Pianist’s fingers tell tale of sound
Posted March 16, 2007
Leah Heagy
Jazz pianist Milcho Leviev captivated the audience on March 8 with his performance in Founders Auditorium. Leviev graduated from the Bulgarian State Music Academy in 1960, with a composition major. After years of touring, Leviev now teaches jazz composition and improvisation at the University of Southern California.

Music comes with a story. Each song created has its own
history and its own purpose.

On the night of March 8 in Founders Auditorium, Milcho Leviev, an accomplished composer, arranger and performer made his stories come alive on the piano.

Leviev played his passionate jazz music for the small 40 person audience.
Leviev left his native Bulgaria in 1970 and has since become world renowned for his colorful, Eastern influenced improvised jazz.

He has won various prestigious awards and worked with artists such as Don Ellis, Art Pepper, Billy Cobham, Albert Mangelsdorff and others.

Leviev currently teaches jazz composition at the University of Southern California and has taught master classes at the New Bulgarian University in Sofia, where he will continue teaching this November.

He has also composed numerous works, ranging from symphony and chamber works to big band and jazz orchestra music.

Leviev draws from his roots in Bulgarian folklore music and blends them with jazz to create his innovative sound.

After a brief introduction, Leviev sat down and very lightly, began to play the piano.

Barely touching the keys, Leviev tapped out a light, vibrant melody.

His fingers tip-toed across the piano keys, bringing to mind ethereal,
heavenly images.

Eventually, his piece evolved into a louder, more bluesy song.

The rich, colorful tones of his music outlined a story, telling a tale of passion and intrigue to the audience.

It was almost as if gypsies, maidens and kings began to walk the aisles of Founders.

Each song weaved its way into the mind and created beautiful colorful characters to act out the emotions felt through the music.

In the next few songs, his music began to quicken.

Leviev chased the notes, almost jumping on the piano keys.

Even when he deliberately pounded the keys he still showed masterful skill.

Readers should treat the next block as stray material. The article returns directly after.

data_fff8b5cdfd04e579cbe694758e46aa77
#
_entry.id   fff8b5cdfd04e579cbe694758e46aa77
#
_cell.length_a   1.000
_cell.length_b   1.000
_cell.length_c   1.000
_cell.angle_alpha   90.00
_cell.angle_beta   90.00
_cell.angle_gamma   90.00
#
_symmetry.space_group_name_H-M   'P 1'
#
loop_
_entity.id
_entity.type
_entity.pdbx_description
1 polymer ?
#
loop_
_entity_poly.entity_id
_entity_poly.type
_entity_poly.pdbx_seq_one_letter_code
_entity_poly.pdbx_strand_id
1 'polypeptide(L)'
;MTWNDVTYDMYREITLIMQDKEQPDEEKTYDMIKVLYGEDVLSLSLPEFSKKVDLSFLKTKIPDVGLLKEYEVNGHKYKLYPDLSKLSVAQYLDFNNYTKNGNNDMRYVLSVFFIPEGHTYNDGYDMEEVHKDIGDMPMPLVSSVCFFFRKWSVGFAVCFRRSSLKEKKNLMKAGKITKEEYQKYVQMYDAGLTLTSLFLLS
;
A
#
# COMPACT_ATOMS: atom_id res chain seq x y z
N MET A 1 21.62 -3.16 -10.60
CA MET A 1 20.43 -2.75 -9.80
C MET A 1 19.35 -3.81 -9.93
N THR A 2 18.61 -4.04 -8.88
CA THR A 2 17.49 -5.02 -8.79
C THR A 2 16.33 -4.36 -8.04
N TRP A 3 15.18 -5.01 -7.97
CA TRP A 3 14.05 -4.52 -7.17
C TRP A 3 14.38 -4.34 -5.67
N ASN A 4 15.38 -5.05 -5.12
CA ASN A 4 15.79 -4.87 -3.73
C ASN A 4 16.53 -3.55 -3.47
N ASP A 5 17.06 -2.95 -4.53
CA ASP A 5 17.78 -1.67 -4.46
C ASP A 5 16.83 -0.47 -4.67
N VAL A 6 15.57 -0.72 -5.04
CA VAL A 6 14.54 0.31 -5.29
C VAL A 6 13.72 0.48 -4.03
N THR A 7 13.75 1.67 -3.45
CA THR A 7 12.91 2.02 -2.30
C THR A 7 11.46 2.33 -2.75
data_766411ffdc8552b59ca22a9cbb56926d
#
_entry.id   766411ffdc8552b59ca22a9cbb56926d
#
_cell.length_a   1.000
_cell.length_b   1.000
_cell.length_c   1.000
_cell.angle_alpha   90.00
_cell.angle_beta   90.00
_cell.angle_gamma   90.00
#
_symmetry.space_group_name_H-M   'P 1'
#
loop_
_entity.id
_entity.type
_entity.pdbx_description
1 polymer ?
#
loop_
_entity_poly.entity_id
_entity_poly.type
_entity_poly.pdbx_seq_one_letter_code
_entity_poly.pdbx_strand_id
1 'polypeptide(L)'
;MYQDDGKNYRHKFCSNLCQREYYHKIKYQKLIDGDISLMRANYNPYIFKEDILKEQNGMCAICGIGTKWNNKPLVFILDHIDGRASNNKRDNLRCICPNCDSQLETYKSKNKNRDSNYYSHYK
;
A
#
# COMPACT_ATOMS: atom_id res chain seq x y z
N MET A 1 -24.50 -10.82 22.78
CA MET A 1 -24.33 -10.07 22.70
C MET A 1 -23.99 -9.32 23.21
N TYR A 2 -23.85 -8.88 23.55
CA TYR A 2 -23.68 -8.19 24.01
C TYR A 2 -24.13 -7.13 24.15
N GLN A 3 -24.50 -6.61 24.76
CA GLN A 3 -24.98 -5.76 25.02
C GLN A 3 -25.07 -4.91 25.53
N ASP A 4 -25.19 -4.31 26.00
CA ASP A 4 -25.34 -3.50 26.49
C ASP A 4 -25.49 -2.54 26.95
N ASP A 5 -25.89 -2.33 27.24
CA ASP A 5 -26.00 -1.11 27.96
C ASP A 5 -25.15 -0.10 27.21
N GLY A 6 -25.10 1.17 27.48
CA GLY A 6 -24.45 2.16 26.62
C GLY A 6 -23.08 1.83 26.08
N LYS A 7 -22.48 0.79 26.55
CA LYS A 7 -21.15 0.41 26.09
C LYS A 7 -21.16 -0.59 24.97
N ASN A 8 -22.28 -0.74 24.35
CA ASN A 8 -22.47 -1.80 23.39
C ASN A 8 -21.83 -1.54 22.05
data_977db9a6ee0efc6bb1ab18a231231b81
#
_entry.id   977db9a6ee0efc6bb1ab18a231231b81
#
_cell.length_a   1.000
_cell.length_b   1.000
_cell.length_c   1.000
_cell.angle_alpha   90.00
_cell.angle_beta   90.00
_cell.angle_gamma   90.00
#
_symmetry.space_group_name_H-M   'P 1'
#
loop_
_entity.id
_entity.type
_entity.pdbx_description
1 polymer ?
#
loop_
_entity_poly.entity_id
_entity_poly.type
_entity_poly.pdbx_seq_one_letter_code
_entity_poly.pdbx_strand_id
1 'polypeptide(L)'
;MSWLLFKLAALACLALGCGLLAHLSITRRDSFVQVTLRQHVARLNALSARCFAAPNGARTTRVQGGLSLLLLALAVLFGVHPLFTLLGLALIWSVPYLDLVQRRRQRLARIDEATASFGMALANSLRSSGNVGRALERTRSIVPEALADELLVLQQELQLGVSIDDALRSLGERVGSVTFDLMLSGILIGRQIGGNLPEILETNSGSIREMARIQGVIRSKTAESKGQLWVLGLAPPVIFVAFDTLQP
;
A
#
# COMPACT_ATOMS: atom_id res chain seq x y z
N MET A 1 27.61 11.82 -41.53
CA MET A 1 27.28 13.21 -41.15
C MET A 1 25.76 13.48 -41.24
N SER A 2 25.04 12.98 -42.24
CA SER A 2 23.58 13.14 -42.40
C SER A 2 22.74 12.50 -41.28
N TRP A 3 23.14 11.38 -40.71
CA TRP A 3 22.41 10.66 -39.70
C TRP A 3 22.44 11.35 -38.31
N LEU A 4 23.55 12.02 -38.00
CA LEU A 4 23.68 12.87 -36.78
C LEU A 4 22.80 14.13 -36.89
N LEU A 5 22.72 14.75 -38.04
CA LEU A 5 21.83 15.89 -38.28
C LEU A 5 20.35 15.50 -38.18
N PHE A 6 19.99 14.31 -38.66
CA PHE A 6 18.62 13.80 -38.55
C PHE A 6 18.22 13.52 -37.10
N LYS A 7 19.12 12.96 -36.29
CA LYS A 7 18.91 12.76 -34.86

Leviev does not play the piano so much as tell a story.

His songs grew, shaped and shifted into something much more than just a piano composition.

Between his seven-minute songs, Leviev spoke softly to the audience.

He looked very picturesque seated at the beautiful piano on the stage in Founders.

He resembled a painting come to life, and when his accent was heard, it only reinforced the worldly effect his music created.

Jumpy and quirky, Leviev said a few jokes and then dove into his next piece.

Rolling up his sleeves, he hammered into the next song, a much bolder piece with a quick, fast tempo.

Although Leviev only played five or six pieces, his songs were a long and creative mix of classical music and improvised jazz.

His ability to transport the listener to another place made audience members, including the accomplished musicians, forget about their problems and become lost in the beauty of Leviev’s compositions.

The dips and highs in each song resonated with the audience.

The music melted away the small red seats in the auditorium and put each listener in their own world or dream.

Leviev knows how to play the piano, he is a master at improvising any chord of music and he is a natural born story teller, relating to the audience each emotion he feels through his works.

Although the songs can be lengthy, they are well worth every moment.
In watching Leviev speak to the piano, it brings out the divine muse in each person, connecting them to an inner passion for love, music and art.

Listeners were enchanted by the beauty in his music and it was easy to see that Leviev himself was wrapped up in the magic that his music created.

From the earnest applause Leviev received at the end of his performance, it is hoped that he will come back to ULV and grace other jazz fans with his improvised classical works.

For more information, visit www.milcholeviev.net.

Lilia Cabello can be reached at lcabello@ulv.edu.

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